Weavers Way Co-op says urban farms need a business partner | Organic farming news and organic farm information


How do you grow healthy food in an urban environment and keep it affordable for everyone? Simple, said John Roesser, general manager of Weavers Way Co-op. You operate the farm at a loss.

“We have this model where the farms operate as a business unit of the co-op,” said Roesser, who has been with the 49-year-old co-op since 2008 and became general manager in 2015. “They operate as a loss.”

Weavers Way Farm adjacent to WB Saul High School for Agricultural Sciences in Philadelphia’s Upper Roxborough.

Run farms in a sustainable way that is both environmentally friendly and fair to workers – ensuring they are paid a fair wage, have adequate time off and benefits, etc. – “raises the cost of operating farms to a level where we can just”t charge what it would actually cost to make money. This would put the products we grow out of reach for most people.

Weavers Way grows over 50 different types of vegetables and fruits on two city farms totaling 6.5 acres. The produce supplies an on-farm market, Weavers Way Co-op stores in Mount Airy, Chestnut Hill and Ambler, and the Henry Got Crops CSA, which operates adjacent to the WB Saul High School for Agricultural Sciences campus.

Both farms currently employ five full-time farmers during the growing season.

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Weavers Way Co-op flagship store in Philadelphia’s Mt. Airy neighborhood.

“I think the biggest challenge is the work because the piercesThe income level is exorbitant,” Roesser said. “It’s like 85% of our income goes to labor. And this is the model we have chosen.

Access to affordable arable land is another challenge that urban farmers face.

A farm operates at the nonprofit Awbury Arboretum in Germantown and is the flagship farm on a 16-acre space shared with a variety of local organizations, including smaller farms, community gardens and an education center.

“We’re leasing this land based on the market rate for farmland in southeastern Pennsylvania,” Roesser said. “It’s not like we’ve entered into a commercial land lease. It would be prohibitively expensive. »

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Jon Roesser, general manager of Weavers Way Co-op.

The agreement with WB Saul High School, founded in 1943 and the nation’s largest agriculture-focused high school, is an exchange of services, Roesser said.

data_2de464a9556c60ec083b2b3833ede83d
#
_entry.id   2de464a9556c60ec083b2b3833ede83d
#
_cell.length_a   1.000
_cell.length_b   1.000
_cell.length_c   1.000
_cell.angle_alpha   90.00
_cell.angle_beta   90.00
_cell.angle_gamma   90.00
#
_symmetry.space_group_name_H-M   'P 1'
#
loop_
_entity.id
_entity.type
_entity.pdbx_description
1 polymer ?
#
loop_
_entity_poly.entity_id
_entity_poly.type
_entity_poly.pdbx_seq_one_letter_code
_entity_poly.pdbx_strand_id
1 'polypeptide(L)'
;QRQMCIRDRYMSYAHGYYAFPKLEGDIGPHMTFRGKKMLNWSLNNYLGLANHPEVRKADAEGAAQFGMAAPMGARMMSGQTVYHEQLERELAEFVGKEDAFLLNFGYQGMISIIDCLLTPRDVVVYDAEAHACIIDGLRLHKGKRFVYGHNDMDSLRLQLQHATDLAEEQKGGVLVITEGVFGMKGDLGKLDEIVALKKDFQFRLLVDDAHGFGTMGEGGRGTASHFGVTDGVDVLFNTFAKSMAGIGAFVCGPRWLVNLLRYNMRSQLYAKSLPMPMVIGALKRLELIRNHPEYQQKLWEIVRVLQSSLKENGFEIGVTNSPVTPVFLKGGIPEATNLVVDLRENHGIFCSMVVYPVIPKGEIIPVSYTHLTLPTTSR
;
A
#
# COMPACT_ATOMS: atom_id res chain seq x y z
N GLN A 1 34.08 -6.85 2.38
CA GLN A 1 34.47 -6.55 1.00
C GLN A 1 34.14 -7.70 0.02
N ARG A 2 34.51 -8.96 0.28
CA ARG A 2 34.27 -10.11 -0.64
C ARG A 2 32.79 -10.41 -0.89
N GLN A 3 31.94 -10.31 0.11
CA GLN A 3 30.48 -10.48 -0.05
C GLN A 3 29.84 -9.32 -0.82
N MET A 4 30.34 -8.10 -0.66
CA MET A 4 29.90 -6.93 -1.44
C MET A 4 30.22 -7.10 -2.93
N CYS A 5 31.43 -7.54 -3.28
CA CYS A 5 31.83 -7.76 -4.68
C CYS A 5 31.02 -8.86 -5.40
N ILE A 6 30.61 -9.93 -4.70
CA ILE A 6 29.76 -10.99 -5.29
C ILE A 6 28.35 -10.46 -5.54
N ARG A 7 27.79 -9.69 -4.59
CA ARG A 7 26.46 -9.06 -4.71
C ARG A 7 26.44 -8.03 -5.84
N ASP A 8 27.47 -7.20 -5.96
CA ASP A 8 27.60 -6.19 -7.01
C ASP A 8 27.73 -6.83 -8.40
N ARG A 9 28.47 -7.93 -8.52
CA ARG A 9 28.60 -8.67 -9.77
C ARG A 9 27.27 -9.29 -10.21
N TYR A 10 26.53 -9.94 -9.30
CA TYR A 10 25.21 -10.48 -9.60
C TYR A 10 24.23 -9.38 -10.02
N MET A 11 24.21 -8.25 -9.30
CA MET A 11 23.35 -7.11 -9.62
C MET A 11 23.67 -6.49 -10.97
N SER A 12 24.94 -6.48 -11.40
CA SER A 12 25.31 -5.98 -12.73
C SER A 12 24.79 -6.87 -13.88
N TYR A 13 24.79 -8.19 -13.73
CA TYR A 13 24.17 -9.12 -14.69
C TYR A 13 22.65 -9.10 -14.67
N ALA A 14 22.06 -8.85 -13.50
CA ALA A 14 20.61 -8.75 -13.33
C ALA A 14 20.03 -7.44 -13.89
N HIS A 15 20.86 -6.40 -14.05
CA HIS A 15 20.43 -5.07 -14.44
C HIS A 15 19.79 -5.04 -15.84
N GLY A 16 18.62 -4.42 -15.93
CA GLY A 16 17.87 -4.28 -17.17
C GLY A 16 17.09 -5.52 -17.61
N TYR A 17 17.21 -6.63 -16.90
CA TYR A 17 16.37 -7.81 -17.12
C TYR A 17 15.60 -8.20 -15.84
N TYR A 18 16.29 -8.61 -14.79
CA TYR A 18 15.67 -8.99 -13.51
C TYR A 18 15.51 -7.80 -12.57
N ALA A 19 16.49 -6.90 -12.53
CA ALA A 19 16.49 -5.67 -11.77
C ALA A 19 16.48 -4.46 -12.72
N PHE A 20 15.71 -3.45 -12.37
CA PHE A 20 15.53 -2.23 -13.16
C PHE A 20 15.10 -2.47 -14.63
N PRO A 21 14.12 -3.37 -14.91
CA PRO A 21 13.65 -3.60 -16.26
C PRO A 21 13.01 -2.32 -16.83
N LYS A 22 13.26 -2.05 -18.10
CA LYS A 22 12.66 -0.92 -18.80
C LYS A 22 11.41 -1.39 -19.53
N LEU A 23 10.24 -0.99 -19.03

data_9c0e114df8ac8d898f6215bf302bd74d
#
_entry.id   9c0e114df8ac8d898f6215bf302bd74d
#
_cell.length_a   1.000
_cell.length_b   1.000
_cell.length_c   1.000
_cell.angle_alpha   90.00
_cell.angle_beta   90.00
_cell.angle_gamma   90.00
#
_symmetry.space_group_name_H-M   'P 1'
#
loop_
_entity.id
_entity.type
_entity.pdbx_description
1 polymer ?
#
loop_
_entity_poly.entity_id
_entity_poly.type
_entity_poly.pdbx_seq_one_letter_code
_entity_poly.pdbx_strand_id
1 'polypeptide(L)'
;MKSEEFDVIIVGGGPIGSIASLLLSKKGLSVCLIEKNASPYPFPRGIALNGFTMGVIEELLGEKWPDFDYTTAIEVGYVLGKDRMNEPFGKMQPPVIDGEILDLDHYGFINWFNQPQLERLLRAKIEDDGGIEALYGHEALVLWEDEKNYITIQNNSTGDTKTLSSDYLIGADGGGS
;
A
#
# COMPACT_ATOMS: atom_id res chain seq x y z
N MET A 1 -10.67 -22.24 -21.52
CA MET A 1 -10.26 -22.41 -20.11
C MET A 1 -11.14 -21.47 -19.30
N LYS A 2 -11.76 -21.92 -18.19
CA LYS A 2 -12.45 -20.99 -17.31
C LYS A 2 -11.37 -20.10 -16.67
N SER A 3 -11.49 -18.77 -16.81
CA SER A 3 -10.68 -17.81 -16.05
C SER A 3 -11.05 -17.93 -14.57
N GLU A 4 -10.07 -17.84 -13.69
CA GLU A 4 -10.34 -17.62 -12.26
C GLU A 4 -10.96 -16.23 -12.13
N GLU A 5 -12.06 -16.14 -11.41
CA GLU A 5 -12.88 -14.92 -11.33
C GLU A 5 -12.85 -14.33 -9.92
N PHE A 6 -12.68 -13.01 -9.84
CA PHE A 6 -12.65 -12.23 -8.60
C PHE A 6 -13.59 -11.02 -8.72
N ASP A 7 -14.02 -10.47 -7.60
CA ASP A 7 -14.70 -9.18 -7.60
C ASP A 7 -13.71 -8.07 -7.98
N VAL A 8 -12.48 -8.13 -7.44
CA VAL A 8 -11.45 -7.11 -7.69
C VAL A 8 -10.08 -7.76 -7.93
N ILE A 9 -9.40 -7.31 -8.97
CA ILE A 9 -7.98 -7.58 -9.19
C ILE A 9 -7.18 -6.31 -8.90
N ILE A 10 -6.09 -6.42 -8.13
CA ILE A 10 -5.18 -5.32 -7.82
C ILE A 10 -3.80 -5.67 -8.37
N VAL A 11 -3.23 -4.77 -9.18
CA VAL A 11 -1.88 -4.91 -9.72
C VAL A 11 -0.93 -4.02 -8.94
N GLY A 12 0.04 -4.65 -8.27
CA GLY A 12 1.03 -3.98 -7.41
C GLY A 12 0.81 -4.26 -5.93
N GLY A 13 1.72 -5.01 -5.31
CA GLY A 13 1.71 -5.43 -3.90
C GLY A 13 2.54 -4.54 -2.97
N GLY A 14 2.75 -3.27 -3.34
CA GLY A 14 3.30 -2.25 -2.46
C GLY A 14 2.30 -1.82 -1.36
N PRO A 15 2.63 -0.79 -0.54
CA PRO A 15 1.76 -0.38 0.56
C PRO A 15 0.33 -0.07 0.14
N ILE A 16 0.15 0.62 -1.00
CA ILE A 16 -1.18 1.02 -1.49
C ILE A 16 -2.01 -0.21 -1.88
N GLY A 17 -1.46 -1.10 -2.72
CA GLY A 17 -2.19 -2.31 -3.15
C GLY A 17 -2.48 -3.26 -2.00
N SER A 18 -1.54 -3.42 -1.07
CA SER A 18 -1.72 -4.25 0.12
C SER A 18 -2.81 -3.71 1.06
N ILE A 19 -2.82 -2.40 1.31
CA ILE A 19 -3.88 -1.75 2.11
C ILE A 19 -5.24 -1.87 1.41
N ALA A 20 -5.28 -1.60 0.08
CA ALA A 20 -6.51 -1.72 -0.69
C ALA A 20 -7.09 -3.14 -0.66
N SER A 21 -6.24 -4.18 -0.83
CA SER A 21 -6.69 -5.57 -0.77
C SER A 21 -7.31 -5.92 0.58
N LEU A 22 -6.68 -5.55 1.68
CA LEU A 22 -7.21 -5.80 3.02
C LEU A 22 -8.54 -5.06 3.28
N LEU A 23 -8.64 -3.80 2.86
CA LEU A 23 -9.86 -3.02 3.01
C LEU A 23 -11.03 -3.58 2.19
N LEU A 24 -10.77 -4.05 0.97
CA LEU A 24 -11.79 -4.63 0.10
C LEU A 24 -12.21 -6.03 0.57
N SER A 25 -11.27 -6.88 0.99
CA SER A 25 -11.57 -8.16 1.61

“It’s owned by the school district. … We maintain the farm as an outdoor classroom for students going to school.

Partnerships help Weavers Way Co-op fulfill its mission of serving all Philadelphians with healthy food.

“We participate in a host of different programs that help make our food more accessible,” said farm manager Nina Berryman, who has worked with the co-op for 15 years.

The co-op’s Food for All program offers 15% discounts on most store products and is available to co-op members through various public assistance programs. These members have also reduced equity payments amounting to as little as $5 per year. He also participates in the Supplemental Nutrition Assistance Program (SNAP), Pennsylvania EBTthe Food Trust’s Philly Food Bucks program and USDA Farmers Market Nutrition Program.

Urban or not, said Berryman, agriculture today is hard.

“I think all farmers are dealing with the rapid changes in climate right now,” she said. “It seems like every year gets weirder and weirder.

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Aerial view of Weavers Way Farm, which supplies a CSA, farmers’ market and the co-op’s retail stores and also serves as an outdoor classroom for WB Saul High School for Agricultural Sciences.

“It’s a tough business. Breaking even is difficult. And luckily we have financial support from Weavers Way and occasional grants,” including the Pennsylvania Department of Agriculture, she said.

“And it’s okay if we don’t break even. You know, we do a lot of good for the community with our farms, which is justifiable. But at the same time, we’re trying to run a really lean business, and it’s taking its toll. »

“In a good year, the loss might be $25,000 or $30,000,” Roesser said. “For a $35 million a year business like ours, it’s not the end of the world. But in a bad year, I mean a year where volatile weather reduces returns and our revenue ends up taking a 20% hit, then the loss can be $60,000 or $70,000, and that’s a lot silver.

“Our model has always been to support the Philadelphia food shed, the local food economy,” Roesser said. “And we do that through our retail stores, being the channel for local farmers and orchards, coffee roasters and bakers and everyone in between.”

But it felt like something was missing, he said.

“We also had to be in the area of ​​food culture. So I think it’s been a net gain for us to be in the food culture business. It gives us a better connection to the earth. It gives us a better connection to the issues facing farmers and a better idea of ​​what food should really cost.

Henry Got Crops CSA takes its name from its location at 7095 Henry Ave. The Weavers Way Farmer’s Market, at the same location, is open Tuesdays and Fridays, 10 a.m. to 7 p.m., and Saturdays, 10 a.m. to 2 p.m.

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Weavers Way Co-op Ambler.


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